Children are common targets for identity thieves because they have no credit history, credit score, or card statements. As a result, children are 51 times more likely to have their identity stolen. According to a US study by Javelin, roughly one in fifty children a year become a victim of identity theft. Nearly $ 1 billion were lost as a result. Your child’s name and date of birth can be used to take out credit cards or open loans. If your kid does indeed become the victim of an infringement, you could file a data breach claim. Working with professional solicitors will give you the best chance of a positive outcome and compensation.collection of family smart devices

2. Talk to your children about cyber bullying

While the arrival of social media platforms has enabled us to connect with people across great distances, it also poses significant risks. Cyber bullying is one of the most common dangers of social media use amongst children. If your child is active on social media, there is a risk that they are being bullied by a person not known to them or someone they know through their friends or school. Although it may appear harmless at first, considering the bully cannot physically harm your child, the mental strain of cyber bullying can take a massive toll on your child’s self-esteem and mental health.

Take your time to talk to your children about the risk of cyber bullying. Tell them exactly what cyber bullying is and how to stop it. Should they have experienced any form of trolling or bullying online, acknowledging their feelings on the matter is very important. Your child should feel that you are entirely on their side and that you are offering your full support. Encourage them to talk about what happened to you or another trusted adult, even if they are embarrassed about any lies or media that might have been spread about them. Once you have all the facts, you can take steps to stop the bullying:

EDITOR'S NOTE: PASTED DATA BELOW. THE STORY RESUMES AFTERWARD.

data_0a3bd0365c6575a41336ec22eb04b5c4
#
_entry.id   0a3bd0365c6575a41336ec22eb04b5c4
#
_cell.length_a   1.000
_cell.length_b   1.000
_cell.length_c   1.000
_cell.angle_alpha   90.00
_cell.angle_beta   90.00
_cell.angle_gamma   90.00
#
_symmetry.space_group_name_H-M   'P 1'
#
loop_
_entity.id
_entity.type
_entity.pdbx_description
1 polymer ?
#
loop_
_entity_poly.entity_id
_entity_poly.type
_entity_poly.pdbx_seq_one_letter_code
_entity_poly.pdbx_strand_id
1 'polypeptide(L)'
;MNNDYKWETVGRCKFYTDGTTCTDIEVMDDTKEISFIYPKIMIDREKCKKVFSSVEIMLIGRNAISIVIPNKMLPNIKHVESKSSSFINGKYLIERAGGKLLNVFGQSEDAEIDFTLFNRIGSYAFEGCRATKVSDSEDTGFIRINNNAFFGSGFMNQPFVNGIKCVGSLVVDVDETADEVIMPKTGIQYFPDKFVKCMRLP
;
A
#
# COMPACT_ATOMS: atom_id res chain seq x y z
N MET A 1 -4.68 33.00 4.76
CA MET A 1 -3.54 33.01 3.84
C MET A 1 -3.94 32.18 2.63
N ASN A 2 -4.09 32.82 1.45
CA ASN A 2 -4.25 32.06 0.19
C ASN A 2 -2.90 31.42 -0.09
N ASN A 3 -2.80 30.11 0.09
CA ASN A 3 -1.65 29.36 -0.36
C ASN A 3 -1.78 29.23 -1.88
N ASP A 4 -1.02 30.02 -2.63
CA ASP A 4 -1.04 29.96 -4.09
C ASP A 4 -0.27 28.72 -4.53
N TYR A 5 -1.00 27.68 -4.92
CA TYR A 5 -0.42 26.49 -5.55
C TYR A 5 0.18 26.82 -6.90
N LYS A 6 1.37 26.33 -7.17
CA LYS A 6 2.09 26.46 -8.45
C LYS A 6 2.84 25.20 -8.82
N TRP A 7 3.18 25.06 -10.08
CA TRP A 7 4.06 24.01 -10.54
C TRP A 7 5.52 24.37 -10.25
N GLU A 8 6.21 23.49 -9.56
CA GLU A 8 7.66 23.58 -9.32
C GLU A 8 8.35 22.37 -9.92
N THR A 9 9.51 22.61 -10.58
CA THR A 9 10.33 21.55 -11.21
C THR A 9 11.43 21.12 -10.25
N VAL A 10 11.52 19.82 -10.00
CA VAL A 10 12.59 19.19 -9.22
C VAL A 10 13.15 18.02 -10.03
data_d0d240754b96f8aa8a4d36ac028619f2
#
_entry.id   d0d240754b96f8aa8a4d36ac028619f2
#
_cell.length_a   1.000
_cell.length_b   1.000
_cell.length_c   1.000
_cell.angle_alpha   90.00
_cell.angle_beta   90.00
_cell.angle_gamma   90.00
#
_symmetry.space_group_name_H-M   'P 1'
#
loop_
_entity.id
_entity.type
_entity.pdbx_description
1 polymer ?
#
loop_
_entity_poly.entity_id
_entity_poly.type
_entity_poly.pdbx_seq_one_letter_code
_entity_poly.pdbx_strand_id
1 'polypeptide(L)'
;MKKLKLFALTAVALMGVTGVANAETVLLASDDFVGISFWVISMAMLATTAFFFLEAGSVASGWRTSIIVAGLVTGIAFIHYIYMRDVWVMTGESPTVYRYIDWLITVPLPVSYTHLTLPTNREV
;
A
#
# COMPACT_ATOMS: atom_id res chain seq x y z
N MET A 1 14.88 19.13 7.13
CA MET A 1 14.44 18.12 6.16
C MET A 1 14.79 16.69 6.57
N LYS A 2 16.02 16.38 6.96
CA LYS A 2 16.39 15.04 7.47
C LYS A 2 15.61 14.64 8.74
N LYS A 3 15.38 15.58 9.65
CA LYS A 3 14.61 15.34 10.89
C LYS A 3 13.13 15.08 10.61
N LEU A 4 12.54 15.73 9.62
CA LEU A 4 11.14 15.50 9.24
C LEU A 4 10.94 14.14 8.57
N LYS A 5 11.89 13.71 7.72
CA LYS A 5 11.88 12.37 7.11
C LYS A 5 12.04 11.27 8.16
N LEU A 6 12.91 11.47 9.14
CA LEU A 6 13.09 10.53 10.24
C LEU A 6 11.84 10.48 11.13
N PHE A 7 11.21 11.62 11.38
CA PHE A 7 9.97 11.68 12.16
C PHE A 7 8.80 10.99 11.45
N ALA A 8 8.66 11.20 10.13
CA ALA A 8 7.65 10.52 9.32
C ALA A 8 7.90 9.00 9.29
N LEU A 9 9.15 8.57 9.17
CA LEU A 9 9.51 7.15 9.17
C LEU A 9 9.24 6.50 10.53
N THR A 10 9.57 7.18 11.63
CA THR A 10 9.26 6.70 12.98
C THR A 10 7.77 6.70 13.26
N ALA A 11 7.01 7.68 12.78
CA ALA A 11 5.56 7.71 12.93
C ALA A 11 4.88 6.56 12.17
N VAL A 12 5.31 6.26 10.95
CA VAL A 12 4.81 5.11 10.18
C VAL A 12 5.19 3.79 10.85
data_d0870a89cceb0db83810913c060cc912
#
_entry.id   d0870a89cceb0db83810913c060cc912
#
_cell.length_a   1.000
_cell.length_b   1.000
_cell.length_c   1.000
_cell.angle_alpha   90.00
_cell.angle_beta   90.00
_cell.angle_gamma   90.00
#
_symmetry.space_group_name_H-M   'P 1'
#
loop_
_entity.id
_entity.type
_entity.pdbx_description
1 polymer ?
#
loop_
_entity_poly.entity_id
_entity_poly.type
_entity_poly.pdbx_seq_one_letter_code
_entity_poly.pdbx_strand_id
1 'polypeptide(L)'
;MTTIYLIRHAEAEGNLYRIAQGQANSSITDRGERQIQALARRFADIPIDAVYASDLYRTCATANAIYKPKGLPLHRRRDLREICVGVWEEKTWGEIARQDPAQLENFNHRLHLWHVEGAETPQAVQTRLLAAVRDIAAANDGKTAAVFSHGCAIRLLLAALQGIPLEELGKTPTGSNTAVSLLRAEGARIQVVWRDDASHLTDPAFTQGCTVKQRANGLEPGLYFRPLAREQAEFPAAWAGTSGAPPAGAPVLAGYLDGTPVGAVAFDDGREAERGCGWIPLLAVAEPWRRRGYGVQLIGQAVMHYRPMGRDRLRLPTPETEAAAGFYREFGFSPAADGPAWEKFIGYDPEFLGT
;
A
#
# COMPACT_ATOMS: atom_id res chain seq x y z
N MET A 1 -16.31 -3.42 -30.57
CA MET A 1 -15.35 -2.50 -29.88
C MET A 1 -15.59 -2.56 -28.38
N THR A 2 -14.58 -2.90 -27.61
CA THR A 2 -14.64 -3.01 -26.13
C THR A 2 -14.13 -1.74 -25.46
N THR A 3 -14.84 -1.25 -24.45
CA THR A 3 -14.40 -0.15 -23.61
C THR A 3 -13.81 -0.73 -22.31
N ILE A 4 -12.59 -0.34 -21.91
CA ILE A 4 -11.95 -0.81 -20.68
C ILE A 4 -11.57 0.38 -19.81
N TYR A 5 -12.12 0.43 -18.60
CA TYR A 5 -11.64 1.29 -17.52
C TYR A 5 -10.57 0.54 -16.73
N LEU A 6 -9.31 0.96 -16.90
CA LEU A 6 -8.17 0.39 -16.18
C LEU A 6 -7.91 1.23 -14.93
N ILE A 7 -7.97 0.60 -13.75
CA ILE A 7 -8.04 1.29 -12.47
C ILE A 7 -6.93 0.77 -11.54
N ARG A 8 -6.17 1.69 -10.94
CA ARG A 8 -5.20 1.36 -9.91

• report the abuse to the app’s administrators,
  • depending on the type of abuse, report it to the Child Exploitation and Online Protection Centre (CEOP),
  • suggest deleting the app or taking a break from social media,
  • encourage your youngster to speak about their experience to you and their friends,
  • teach your teenager about online safety, abuse, and the law or give them access to that information through websites such as
  • give your child a list of helpline numbers.

It is important to reduce the risk of isolation that victims of bullying often struggle with by encouraging new hobbies and new friendships to strengthen them emotionally. If the impact is severe, arrange for your teenager to talk to a therapist or counsellor.sad teenager with laptop

3. Protect your teens from online predators

Unfortunately, cyber predators are a sad reality. Explain to your children that the anonymity of the Internet allows people to hide their identities and pretend to be someone they are not, typically someone close in age to them who will try to use manipulation and control tactics to harm them. Give them clear examples, by telling them that predators will try to lure them into exchanging personal information, sexual content, and possibly try to meet them in person.